• Narcissistic personality disorder: a pattern of need for admiration and lack of empathy for others. A person with narcissistic personality disorder may have a grandiose sense of self-importance, a sense of entitlement, take advantage of others or lack empathy.

Cluster C: anxious or fearful behavior

  • Avoidant personality disorder: a pattern of social inhibition, feelings of inadequacy and extreme sensitivity to criticism. A person with avoidant personality disorder may be unwilling to get involved with people unless he/she is certain of being liked, be preoccupied with being criticized or rejected, or may view himself/herself as being inferior or socially inept.
  • Dependent personality disorder: a pattern of needing to be taken care of and submissive and clingy behavior. A person with dependent personality disorder may have difficulty making daily decisions without reassurance from others or may feel uncomfortable or helpless when alone because of fear of inability to take care of himself or herself.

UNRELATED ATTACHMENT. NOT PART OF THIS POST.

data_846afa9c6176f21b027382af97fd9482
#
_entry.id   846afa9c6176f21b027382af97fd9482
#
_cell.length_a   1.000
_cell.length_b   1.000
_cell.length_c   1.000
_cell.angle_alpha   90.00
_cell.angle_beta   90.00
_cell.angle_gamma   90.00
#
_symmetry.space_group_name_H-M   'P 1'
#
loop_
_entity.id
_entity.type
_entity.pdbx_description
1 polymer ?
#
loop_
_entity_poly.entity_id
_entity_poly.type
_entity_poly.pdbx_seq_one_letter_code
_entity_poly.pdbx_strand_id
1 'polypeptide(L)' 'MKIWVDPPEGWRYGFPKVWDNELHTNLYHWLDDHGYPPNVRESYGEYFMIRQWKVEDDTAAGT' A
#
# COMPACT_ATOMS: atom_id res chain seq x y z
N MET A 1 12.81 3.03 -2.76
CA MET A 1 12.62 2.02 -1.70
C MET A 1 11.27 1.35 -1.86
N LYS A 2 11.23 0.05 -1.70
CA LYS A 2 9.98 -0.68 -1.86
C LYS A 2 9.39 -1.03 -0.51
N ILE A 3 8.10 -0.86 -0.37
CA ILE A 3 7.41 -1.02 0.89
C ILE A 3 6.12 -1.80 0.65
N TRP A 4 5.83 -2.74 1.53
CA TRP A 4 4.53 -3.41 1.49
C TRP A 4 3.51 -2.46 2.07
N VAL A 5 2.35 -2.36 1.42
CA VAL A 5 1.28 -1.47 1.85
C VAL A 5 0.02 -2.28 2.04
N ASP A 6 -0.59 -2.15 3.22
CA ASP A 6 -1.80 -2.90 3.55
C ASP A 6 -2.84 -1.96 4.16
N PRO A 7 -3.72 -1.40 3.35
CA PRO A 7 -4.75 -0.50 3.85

• Obsessive-compulsive personality disorder: a pattern of preoccupation with orderliness, perfectionism and control. A person with obsessive-compulsive personality disorder may be preoccupied with details or schedules, may work excessively to the exclusion of leisure or friendships, or may be inflexible in morality and values. (This is NOT the same as obsessive compulsive disorder)

Diagnosis of a personality disorder requires a mental health professional looking at long-term patterns of functioning and symptoms. For a person under 18 years old to be diagnosed, the symptoms must have been present for at least a year. Some people with personality disorders may not recognize a problem. Also, people often have more than one personality disorder. An estimated 9 percent of U.S. adults have at least one personality disorder (APA, 2016) .